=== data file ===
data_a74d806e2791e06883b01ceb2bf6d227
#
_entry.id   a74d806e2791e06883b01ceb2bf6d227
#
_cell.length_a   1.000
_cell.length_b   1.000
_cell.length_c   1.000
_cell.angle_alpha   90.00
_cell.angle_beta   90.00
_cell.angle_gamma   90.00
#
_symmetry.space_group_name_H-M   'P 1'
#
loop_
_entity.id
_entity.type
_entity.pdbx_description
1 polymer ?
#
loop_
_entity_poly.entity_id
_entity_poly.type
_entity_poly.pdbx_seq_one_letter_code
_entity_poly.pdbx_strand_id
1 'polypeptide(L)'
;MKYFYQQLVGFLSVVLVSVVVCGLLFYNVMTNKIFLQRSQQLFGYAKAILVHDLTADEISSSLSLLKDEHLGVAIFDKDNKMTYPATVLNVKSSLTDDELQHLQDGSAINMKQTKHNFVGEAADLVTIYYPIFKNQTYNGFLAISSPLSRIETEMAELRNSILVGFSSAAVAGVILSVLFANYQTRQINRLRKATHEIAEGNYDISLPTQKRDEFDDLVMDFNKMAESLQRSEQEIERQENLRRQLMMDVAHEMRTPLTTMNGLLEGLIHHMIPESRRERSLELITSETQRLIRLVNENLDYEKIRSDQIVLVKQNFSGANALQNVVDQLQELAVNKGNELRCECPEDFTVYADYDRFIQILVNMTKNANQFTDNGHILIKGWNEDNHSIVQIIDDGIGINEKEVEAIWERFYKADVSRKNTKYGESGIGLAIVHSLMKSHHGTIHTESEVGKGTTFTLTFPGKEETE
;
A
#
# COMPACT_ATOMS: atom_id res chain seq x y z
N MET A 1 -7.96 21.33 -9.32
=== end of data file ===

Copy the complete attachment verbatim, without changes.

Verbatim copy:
data_a74d806e2791e06883b01ceb2bf6d227
#
_entry.id   a74d806e2791e06883b01ceb2bf6d227
#
_cell.length_a   1.000
_cell.length_b   1.000
_cell.length_c   1.000
_cell.angle_alpha   90.00
_cell.angle_beta   90.00
_cell.angle_gamma   90.00
#
_symmetry.space_group_name_H-M   'P 1'
#
loop_
_entity.id
_entity.type
_entity.pdbx_description
1 polymer ?
#
loop_
_entity_poly.entity_id
_entity_poly.type
_entity_poly.pdbx_seq_one_letter_code
_entity_poly.pdbx_strand_id
1 'polypeptide(L)'
;MKYFYQQLVGFLSVVLVSVVVCGLLFYNVMTNKIFLQRSQQLFGYAKAILVHDLTADEISSSLSLLKDEHLGVAIFDKDNKMTYPATVLNVKSSLTDDELQHLQDGSAINMKQTKHNFVGEAADLVTIYYPIFKNQTYNGFLAISSPLSRIETEMAELRNSILVGFSSAAVAGVILSVLFANYQTRQINRLRKATHEIAEGNYDISLPTQKRDEFDDLVMDFNKMAESLQRSEQEIERQENLRRQLMMDVAHEMRTPLTTMNGLLEGLIHHMIPESRRERSLELITSETQRLIRLVNENLDYEKIRSDQIVLVKQNFSGANALQNVVDQLQELAVNKGNELRCECPEDFTVYADYDRFIQILVNMTKNANQFTDNGHILIKGWNEDNHSIVQIIDDGIGINEKEVEAIWERFYKADVSRKNTKYGESGIGLAIVHSLMKSHHGTIHTESEVGKGTTFTLTFPGKEETE
;
A
#
# COMPACT_ATOMS: atom_id res chain seq x y z
N MET A 1 -7.96 21.33 -9.32